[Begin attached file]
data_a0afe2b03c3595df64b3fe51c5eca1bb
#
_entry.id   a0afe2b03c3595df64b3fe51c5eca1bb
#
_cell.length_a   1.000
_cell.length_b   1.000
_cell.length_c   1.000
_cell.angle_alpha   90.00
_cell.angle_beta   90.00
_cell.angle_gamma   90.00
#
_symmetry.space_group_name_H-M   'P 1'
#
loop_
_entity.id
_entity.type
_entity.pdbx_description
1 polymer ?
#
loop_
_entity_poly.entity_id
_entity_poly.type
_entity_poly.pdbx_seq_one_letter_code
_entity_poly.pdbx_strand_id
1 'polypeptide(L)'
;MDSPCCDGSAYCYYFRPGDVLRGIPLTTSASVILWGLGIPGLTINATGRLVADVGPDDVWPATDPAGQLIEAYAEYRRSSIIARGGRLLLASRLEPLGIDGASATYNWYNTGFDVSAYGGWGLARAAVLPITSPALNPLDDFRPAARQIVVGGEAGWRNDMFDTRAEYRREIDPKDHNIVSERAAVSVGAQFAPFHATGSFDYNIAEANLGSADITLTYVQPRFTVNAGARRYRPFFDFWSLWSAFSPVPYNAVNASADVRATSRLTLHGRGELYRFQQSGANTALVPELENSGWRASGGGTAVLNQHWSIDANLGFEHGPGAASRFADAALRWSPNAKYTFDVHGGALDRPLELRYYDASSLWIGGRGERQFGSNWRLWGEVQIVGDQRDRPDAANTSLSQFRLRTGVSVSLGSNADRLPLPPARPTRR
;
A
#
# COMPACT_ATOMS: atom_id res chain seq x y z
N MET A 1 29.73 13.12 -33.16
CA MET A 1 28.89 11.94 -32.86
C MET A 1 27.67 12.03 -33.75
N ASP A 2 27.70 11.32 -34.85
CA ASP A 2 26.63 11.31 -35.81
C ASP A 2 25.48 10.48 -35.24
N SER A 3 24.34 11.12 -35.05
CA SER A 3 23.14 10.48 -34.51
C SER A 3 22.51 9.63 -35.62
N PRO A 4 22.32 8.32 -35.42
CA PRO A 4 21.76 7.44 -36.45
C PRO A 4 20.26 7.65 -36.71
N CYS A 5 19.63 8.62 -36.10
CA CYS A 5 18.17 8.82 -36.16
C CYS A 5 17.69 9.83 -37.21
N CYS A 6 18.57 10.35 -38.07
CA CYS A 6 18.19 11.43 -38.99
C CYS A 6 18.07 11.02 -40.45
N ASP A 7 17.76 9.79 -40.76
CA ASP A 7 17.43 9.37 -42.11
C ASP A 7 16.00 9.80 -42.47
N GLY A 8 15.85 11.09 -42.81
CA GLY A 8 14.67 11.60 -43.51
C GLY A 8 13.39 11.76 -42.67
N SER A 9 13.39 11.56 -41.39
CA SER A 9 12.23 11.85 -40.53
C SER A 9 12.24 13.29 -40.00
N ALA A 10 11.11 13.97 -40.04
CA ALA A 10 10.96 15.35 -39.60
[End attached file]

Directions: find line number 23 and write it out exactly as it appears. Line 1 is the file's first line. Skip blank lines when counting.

_entity_poly.pdbx_seq_one_letter_code